173000 L of capacity would need to be operated just to replace
the United States’ need for iodomethane. However, an advantage
of this method is that it uses NaI rather than I2; NaI is
significantly less hazardous than I2. This method may be applied to
produce ethylene in the future.
Other chemical processes such as converting straight and waste
vegetable oils into biodiesel is transesterification.
As biomass is a natural material, many highly efficient biochemical
processes have developed in nature to break down the molecules of
which biomass is composed, and many of these biochemical conversion
processes can be harnessed.
Biochemical conversion makes use of the enzymes of bacteria and other
microorganisms to break down biomass into gaseous or liquid fuels,
such a biogas or bioethanol. In most cases, microorganisms are
used to perform the conversion process: anaerobic digestion,
fermentation, and composting.
Glycoside hydrolases are the enzymes involved in the degradation of
the major fraction of biomass, such as polysaccharides present in
starch and lignocellulose. Thermostable variants are gaining
increasing roles as catalysts in biorefining applications in the
future bioeconomy, since recalcitrant biomass often needs thermal
treatment for more efficient degradation. Some examples in today´s
processing include production of monosaccharides for food applications
as well as use as carbon source for microbial conversion into
metabolites such as bioethanol and chemical intermediates,
oligocaccharide production for prebiotic (nutrition) applications and
production of surfactants alkyl glycoside type.
In addition to combustion, biomass/biofuels can be directly converted
to electrical energy via electrochemical (electrocatalytic) oxidation
of the material. This can be performed directly in a direct carbon
fuel cell, direct liquid fuel cells such as direct ethanol fuel
cell, a direct methanol fuel cell, a direct formic acid fuel cell, a
L-ascorbic Acid Fuel Cell (vitamin C fuel cell), and a microbial
fuel cell. The fuel can also be consumed indirectly via a fuel
cell system containing a reformer which converts the biomass into a
mixture of CO and H2 before it is consumed in the fuel cell.
In the United States
The biomass power generating industry in the
United States consists of
approximately 11,000 MW of summer operating capacity actively
supplying power to the grid, and produces about 1.4 percent of the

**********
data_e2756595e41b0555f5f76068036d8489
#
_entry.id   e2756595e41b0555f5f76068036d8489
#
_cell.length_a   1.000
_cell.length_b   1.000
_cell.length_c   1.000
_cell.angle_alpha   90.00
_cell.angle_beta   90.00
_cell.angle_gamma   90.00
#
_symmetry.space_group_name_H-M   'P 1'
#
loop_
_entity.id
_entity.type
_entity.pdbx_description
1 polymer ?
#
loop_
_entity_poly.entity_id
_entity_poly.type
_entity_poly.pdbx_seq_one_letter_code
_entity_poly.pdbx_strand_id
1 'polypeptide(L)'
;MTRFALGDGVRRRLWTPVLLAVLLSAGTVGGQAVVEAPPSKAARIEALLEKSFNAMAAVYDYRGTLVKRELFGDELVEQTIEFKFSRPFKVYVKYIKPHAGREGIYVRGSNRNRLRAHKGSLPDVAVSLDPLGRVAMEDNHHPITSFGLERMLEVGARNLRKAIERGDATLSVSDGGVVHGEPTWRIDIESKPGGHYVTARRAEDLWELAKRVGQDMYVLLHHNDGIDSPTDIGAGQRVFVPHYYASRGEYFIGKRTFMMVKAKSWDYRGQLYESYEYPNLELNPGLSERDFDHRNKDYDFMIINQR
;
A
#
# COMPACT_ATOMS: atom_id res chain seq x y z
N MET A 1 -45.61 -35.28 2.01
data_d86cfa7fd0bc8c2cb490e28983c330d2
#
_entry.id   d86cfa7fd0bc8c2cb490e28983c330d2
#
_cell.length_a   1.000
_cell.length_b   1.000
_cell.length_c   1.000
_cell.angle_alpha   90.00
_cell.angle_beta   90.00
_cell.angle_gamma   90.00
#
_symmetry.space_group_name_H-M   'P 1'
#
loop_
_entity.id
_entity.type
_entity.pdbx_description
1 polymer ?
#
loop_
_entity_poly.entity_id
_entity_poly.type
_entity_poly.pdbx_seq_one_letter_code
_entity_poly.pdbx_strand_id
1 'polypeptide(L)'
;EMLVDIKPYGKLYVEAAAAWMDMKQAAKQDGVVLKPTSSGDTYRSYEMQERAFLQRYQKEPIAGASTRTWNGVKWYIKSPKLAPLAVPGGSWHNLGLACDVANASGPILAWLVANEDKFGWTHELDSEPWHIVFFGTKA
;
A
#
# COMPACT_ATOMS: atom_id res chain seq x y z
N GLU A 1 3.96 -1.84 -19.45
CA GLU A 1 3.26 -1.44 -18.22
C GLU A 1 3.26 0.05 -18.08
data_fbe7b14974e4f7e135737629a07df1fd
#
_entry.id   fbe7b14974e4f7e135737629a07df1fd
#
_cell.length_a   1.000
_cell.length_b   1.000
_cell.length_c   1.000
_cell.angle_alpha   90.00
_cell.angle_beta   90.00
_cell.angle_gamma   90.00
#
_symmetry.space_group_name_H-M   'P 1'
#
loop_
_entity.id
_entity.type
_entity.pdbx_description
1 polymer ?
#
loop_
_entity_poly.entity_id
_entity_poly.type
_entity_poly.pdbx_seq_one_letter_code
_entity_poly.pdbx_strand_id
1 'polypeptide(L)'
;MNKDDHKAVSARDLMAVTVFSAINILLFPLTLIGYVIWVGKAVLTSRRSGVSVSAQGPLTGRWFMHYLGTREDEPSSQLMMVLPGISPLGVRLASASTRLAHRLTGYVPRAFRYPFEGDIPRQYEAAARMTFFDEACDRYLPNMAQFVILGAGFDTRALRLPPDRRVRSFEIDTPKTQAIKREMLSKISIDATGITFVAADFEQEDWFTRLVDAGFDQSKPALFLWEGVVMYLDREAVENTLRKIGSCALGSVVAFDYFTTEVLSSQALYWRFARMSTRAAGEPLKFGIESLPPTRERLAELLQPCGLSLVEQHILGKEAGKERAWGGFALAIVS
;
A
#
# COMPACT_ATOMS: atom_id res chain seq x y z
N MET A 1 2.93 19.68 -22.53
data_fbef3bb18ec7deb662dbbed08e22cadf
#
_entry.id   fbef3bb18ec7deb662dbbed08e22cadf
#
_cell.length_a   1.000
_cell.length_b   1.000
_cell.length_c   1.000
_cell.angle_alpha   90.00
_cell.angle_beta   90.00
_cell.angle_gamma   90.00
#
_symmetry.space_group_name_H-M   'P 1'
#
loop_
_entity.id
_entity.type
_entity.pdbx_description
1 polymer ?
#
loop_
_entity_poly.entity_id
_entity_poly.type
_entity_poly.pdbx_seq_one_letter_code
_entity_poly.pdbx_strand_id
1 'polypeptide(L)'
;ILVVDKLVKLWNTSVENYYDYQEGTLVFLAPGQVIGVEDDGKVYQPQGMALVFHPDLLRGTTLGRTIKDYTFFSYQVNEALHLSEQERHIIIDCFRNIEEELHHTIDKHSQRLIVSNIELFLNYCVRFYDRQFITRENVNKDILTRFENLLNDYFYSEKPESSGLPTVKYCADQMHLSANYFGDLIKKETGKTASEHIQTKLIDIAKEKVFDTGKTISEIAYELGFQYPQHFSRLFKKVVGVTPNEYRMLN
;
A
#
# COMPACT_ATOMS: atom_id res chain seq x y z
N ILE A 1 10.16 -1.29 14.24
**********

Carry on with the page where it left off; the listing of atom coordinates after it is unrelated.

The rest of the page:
U.S. electricity supply.
Public Service of New Hampshire (later merged with other companies
into Eversource) in 2006 replaced a 50 MW coal boiler with a new 50 MW
biomass boiler at its Schiller Station facility in Portsmouth, NH.
The boiler's biomass fuel is from sources in NH, Massachusetts and
Currently, the New Hope Power Partnership in Palm Beach County,
Florida is the largest biomass power plant in the U.S. The 140 MW
facility uses sugarcane fiber (bagasse) and recycled urban wood as
fuel to generate enough power for its large milling and refining
operations as well as to supply electricity for nearly 60,000
Vermont in 2017, biomass cost $85 per megawatt, and wholesale
electricity was about $25 a megawatt, making biomass more expensive,
particularly when compared to fracked natural gas.
Second-generation biofuels were not (in 2010) produced commercially,
but a considerable number of research activities were taking place
mainly in North America, Europe and also in some emerging countries.
These tend to use feedstock produced by rapidly reproducing enzymes or
bacteria from various sources including excrement grown in cell
cultures or hydroponics. There is huge potential for second
generation biofuels but non-edible feedstock resources are highly
Using biomass as a fuel produces air pollution in the form of carbon
monoxide, carbon dioxide,
NOx (nitrogen oxides), VOCs (volatile
organic compounds), particulates and other pollutants at levels above
those from traditional fuel sources such as coal or natural gas in
some cases (such as with indoor heating and cooking). Use
of wood biomass as a fuel can also produce fewer particulate and other
pollutants than open burning as seen in wildfires or direct heat
Black carbon – a pollutant created by combustion
of fossil fuels, biofuels, and biomass – is possibly the second
largest contributor to global warming.:56–57 In 2009 a Swedish
study of the giant brown haze that periodically covers large areas in
South Asia determined that it had been principally produced by open
burning of biomass, and to a lesser extent by fossil-fuel burning.
Researchers measured a significant concentration of 14C (Carbon-14),
which is associated with recent plant life rather than with fossil
Biomass power plant size is often driven by biomass availability in
close proximity as transport costs of the (bulky) fuel play a key
factor in the plant's economics. Rail and especially shipping on
waterways can reduce transport costs significantly, which has led to a
global biomass market. To make small plants of 1 MWel economically
profitable those power plants need to be equipped with technology that
is able to convert biomass to useful electricity with high efficiency
such as ORC technology, a cycle similar to the water steam power
process just with an organic working medium. Such small power plants
can be found in Europe.
On combustion, the carbon from biomass is released into the atmosphere
as carbon dioxide (CO2). The amount of carbon stored in dry wood is
approximately 50% by weight. However, according to the Food and
Agriculture Organization of the United Nations, plant matter used as a
fuel can be replaced by planting for new growth. When the biomass is
from forests, the time to recapture the carbon stored is generally
longer, and the carbon storage capacity of the forest may be reduced
overall if destructive forestry techniques are
Industry professionals claim that a range of issues can affect a
plant's ability to comply with emissions standards. Some of these
challenges, unique to biomass plants, include inconsistent fuel
supplies and age. The type and amount of the fuel supply are
completely reliant factors; the fuel can be in the form of building
debris or agricultural waste (such as removal of invasive species or
orchard trimmings). Furthermore, many of the biomass plants are old,
use outdated technology and were not built to comply with today’s